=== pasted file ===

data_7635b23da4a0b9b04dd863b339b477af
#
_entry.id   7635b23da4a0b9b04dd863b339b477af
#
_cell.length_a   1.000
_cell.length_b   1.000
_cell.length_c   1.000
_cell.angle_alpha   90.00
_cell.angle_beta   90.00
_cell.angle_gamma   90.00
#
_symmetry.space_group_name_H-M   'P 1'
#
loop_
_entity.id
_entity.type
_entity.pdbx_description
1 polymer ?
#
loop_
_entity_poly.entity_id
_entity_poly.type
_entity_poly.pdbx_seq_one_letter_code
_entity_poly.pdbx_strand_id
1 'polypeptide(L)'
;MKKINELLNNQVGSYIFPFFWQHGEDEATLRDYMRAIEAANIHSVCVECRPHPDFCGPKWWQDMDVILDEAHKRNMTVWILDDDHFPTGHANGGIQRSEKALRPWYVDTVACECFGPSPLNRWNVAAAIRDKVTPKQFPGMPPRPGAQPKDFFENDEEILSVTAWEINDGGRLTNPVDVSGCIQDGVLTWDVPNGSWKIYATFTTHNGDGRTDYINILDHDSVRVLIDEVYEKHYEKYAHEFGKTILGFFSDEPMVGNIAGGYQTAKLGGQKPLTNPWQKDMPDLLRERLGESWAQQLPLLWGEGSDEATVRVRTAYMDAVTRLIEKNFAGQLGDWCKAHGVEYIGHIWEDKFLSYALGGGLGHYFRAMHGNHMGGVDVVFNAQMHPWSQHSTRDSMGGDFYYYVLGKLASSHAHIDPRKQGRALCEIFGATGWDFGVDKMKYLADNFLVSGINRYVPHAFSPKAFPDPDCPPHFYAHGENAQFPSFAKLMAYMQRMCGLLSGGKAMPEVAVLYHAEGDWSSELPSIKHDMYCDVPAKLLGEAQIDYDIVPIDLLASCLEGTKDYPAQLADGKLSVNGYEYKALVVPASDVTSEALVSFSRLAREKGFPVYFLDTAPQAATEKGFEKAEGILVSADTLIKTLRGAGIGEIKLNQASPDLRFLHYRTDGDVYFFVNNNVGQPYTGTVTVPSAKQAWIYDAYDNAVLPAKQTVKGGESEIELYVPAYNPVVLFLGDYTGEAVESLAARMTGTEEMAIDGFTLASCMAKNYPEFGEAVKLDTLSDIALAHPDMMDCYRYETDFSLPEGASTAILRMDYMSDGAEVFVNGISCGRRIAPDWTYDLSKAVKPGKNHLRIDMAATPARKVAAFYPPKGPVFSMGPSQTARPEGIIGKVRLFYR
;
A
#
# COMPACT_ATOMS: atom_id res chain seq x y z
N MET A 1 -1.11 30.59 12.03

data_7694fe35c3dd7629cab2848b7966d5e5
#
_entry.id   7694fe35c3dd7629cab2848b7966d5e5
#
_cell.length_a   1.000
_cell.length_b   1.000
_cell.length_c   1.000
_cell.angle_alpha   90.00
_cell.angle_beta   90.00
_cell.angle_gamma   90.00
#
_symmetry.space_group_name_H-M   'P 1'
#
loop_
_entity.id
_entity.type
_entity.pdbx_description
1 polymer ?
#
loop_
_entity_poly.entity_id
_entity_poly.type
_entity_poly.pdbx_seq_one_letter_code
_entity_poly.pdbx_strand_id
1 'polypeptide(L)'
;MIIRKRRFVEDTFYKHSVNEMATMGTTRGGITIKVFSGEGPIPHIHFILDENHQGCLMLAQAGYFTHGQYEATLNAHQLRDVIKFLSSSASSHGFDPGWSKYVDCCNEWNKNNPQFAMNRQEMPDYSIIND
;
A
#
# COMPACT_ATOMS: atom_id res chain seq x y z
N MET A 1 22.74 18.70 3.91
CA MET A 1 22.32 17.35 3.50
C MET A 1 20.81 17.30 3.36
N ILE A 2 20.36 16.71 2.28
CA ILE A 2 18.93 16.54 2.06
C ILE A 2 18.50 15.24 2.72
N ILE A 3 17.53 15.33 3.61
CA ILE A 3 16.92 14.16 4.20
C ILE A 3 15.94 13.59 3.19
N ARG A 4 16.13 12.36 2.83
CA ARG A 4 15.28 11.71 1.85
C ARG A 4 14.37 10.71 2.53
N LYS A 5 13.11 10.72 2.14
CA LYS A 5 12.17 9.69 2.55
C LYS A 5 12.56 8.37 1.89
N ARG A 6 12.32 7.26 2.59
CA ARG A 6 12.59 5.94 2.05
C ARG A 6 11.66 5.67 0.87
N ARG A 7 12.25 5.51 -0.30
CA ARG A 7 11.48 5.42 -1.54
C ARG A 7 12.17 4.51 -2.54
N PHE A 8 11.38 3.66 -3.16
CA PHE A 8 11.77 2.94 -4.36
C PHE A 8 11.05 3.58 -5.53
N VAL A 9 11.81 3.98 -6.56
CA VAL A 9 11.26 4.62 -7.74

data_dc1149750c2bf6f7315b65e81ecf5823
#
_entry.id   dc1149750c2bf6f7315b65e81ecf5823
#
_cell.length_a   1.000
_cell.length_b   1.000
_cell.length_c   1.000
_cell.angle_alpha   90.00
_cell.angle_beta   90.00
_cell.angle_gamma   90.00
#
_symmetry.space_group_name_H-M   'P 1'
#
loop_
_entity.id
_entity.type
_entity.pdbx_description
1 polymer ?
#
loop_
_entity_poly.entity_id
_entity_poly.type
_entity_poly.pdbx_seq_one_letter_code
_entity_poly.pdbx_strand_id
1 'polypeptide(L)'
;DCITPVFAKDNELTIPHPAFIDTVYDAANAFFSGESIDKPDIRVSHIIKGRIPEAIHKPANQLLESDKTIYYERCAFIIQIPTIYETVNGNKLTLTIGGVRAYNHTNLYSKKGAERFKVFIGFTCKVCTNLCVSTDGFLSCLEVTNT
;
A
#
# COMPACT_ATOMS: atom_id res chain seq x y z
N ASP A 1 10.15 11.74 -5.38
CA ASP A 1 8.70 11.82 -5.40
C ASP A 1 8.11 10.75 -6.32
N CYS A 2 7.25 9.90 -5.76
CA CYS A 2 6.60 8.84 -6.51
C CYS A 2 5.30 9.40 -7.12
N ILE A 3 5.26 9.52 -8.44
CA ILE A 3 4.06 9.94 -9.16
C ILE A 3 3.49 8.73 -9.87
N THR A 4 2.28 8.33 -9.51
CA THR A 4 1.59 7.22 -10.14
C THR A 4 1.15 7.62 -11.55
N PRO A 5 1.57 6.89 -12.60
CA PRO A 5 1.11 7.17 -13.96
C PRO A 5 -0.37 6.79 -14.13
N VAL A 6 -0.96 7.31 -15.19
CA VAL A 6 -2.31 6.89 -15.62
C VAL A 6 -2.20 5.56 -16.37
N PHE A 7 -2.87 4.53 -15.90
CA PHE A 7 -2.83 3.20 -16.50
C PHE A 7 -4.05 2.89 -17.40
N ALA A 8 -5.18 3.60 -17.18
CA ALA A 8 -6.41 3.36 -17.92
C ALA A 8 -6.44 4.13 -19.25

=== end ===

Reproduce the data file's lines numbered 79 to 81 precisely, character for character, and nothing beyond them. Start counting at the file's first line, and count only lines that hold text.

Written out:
C ARG A 6 11.66 5.67 0.87
N ARG A 7 12.25 5.51 -0.30
CA ARG A 7 11.48 5.42 -1.54